"What's black and white and read all over?"

Saturday, April 01, 2006
Posted 6:07 PM by

The fool who follows

Who's the more foolish, the fool, or the fool who follows him? That seems a great question to ask on this of all days.

Rudy, Rudy, Rudy...

Tony Rudy, Rep. Tom Delay's former chief of staff, leaves court Friday after pleading guilty to helping convicted briber Jack Abramoff in exchange for perks and money.Take for example Tony Rudy, Rep. Tom DeLay's former deputy chief of staff. He pleaded guilty Friday to conspiring with convicted lobbyist Jack Abramoff while working for the Texas congressman and after he left to become a lobbyist.

He is the second former DeLay staffer to plead guilty to federal charges in connection with the lobbying probe. Rudy faces up to five years in prison but could get less based on cooperation.

Beginning in 1997, Abramoff, his clients and others plied Rudy with expensive meals, trips, sports tickets, golf games and clubs, according to the plea agreement filed in U.S. District Court in Washington.

Rudy also received payments through Abramoff to a consulting firm that he created and his wife, Lisa, ran. Liberty Consulting received $86,000 in payments from or at the direction of Abramoff and others while Rudy worked for DeLay.

In exchange, Rudy worked to get federal money for the Northern Mariana Islands, got DeLay to oppose a postal rate increase that was opposed by magazine publishers who were represented by Abramoff, persuaded DeLay and other leading Republicans to defeat legislation that would have restricted Internet gambling.

Dean of cover-ups calls for Bush censure

John Dean, President Richard Nixon's former White House counsel, told the Senate Judiciary Committee Friday that President Bush's warrantless domestic eavesdropping program exceeded the wrongdoing of his former boss.John Dean, Richard Nixon's White House lawyer who served four months in prison for his role in the Watergate break-in coverup, told senators Friday that President Bush's domestic spying exceeds the wrongdoing that toppled his former boss.

"Had the Senate or House, or both, censured or somehow warned Richard Nixon, the tragedy of Watergate might have been prevented," Dean said. "Hopefully the Senate will not sit by while even more serious abuses unfold before it."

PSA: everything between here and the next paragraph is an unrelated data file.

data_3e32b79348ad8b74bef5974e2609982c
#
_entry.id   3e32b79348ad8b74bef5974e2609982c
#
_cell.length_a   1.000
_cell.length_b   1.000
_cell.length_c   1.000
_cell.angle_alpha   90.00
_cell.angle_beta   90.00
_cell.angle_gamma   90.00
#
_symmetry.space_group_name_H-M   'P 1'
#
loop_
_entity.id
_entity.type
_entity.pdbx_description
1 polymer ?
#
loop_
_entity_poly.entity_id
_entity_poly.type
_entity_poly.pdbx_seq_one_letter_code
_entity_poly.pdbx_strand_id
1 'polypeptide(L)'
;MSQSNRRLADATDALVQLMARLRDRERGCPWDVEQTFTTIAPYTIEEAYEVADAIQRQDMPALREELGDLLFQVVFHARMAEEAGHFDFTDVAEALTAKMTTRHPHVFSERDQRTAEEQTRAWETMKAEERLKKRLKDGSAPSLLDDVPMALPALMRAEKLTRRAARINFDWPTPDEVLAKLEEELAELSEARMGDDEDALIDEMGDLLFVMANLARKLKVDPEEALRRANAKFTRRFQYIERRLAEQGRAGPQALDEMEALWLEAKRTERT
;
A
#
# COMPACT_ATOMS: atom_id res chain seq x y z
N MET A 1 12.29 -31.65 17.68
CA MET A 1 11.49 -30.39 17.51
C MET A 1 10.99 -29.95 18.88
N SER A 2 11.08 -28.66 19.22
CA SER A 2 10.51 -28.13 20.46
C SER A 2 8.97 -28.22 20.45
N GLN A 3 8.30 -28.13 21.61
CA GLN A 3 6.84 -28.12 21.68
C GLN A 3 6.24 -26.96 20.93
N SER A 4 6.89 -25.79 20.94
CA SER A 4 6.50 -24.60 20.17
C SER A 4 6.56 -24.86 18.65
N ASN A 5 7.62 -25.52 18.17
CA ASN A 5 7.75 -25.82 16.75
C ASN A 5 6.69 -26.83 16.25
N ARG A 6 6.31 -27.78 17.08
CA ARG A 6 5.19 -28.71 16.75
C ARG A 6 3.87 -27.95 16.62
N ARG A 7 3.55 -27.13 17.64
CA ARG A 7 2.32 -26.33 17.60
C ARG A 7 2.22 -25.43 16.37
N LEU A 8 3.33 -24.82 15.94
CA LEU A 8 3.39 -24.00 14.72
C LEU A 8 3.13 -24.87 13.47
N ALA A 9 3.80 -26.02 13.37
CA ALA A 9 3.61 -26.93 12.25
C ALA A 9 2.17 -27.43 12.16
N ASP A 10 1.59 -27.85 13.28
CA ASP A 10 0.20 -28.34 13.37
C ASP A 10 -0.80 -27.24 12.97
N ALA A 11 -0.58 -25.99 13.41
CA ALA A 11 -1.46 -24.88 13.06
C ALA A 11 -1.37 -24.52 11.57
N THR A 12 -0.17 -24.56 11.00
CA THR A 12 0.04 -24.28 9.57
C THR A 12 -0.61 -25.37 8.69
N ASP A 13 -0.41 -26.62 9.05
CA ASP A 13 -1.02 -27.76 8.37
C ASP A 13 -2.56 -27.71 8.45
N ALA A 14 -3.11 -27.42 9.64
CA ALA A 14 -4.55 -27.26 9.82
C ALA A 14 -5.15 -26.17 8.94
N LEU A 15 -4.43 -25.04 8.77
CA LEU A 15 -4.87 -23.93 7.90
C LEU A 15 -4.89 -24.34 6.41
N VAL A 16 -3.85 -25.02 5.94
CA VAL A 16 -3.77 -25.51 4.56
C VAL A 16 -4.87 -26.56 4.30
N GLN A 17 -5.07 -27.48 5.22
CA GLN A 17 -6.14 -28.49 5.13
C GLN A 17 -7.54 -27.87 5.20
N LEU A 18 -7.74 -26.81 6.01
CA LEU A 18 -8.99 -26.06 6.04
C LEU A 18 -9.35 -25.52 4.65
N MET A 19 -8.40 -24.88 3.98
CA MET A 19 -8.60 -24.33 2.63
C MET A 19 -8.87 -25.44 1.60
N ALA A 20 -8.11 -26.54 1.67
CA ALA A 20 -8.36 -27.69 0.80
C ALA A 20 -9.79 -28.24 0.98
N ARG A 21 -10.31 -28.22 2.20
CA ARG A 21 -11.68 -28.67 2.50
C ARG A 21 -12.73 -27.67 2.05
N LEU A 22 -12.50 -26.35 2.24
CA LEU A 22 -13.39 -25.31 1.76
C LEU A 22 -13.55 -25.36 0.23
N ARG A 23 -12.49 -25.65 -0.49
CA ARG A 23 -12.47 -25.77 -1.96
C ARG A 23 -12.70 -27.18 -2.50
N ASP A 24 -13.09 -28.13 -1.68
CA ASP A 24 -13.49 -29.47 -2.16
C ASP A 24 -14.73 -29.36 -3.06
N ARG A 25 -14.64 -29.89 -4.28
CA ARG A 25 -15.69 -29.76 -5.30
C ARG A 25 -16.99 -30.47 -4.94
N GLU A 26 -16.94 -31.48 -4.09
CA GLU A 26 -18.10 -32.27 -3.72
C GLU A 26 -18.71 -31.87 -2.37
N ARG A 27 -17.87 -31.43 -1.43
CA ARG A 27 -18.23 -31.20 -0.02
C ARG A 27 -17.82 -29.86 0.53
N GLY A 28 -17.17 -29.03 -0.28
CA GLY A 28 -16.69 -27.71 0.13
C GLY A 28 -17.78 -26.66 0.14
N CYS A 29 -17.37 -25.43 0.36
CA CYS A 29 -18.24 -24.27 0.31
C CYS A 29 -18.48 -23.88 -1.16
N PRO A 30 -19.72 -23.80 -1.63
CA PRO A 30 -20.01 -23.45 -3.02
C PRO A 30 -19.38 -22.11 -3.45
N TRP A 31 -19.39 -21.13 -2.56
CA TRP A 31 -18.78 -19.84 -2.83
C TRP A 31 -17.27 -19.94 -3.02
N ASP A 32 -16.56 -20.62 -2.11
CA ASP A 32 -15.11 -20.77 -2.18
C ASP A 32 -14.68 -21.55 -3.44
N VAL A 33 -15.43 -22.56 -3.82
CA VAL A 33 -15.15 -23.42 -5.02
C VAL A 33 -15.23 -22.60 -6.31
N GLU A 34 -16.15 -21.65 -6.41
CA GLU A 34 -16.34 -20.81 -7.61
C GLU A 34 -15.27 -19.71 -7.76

The hearing before the Senate Judiciary Committee was held in conjuction with Sen. Russell Feingold's censure resolution. Republican members chalked it up to posturing in a year of midterm elections.

"If we in the Congress don't stand up for ourselves and the American people, we become complicit in the lawbreaking," Feingold, D-Wis., told the panel. "The resolution of censure is the appropriate response."

Feingold summoned Dean to the hearing because after The New York Times revealed the NSA program in December, Dean wrote that "Bush may have outdone Nixon" and may be worthy of impeachment.

"Nixon's illegal surveillance was limited; Bush's, it is developing, may be extraordinarily broad in scope," Dean wrote in a column for in December.

In another column last week, Dean wrote, "In some two hundred and seventeen years of the American presidency, there has been only one President who provides a precedent for Bush's stunning, in-your-face, conduct: Richard Nixon."

He told the Senators on Friday, "The president needs to be reminded that separation of powers does not mean an isolation of powers."

Bush lackeys on both sides of Pa.

Gen. Michael Hayden, deputy national intelligence director, told a crowd in Pittsburgh Friday that some civil liberties have to be weighed versus the need to know infomation in a time of war.In Pittsburgh, Gen. Michael Hayden, deputy national intelligence director, told a crowd Friday, "We want to be safe and free. This is a tension all democracies wrestle with."

But Hayden lamented that open discussion was difficult given the "super-heated" nature of American politics.

Across the state in Kutztown, former Secretary of State Colin Powell warned a crowd Thursday that the country should not lose its sense of openness and still welcome both newcomers and foreign students to its shores.

"Terrorists can bomb our buildings and down airliners in Pennsylvania fields, but they cannot change us," he said. "Only we can do that.

"We must remain the open, embracing country the world wants to believe that is still America. If we do that, we will win over terrorism."


Friday, March 31, 2006
Posted 8:19 PM by

Jubelirer just as crooked as the rest

Don't let the smile fool ya, folks. State Sen. Bob Jubelirer is playing both sides of the fence on the slots issue to his advantage.I used to think Senate President Pro Tempore Robert C. Jubelirer was one of the few bright bulbs in Harrisburg. Turns out he's just as screwy and dim as the rest of the pack.

Although Jubelirer, R-Blair, voted against the bill that legalized slot machines last July, his Political Action Committee accepted $20,000 last year from companies owned by Scranton-area businessman and slots parlor hopeful Louis A. DeNaples, who owns Mount Airy Lodge in the Poconos.

Jubelirer's PAC then gave nearly $13,000 to a pro-slot machine PAC.

Talk about playing both sides of the fence.

Here's my favorite part, folks. Jubelirer recently praised the formation of a new anti-corruption task force by state Attorney General Tom Corbett, saying, "Gambling has never proved to be a corruption-free enterprise, no matter which state tries it, and no matter how strong the regulatory oversight is designed to be. So there is no question there is trouble ahead for Pennsylvania. The only questions seem to be when, where, and how much trouble hits."

DeNaples' D&L Realty in Dunmore gave $10,000 to the PAC Jubelirer chairs, Citizens for a Better Pennsylvania, on March 14, 2005, campaign finance records show. His PAC in turn gave $12,386 in two payments - $4,886 on March 22, 2005 and $7,500 on March 25 - to Citizens Against Higher Taxes and were the group's largest contributions by far last year.

Chaired by James Broussard, a Lebanon Valley College history professor, Citizens Against Higher Taxes supported the legalization of slot machines because it also promised property tax reform.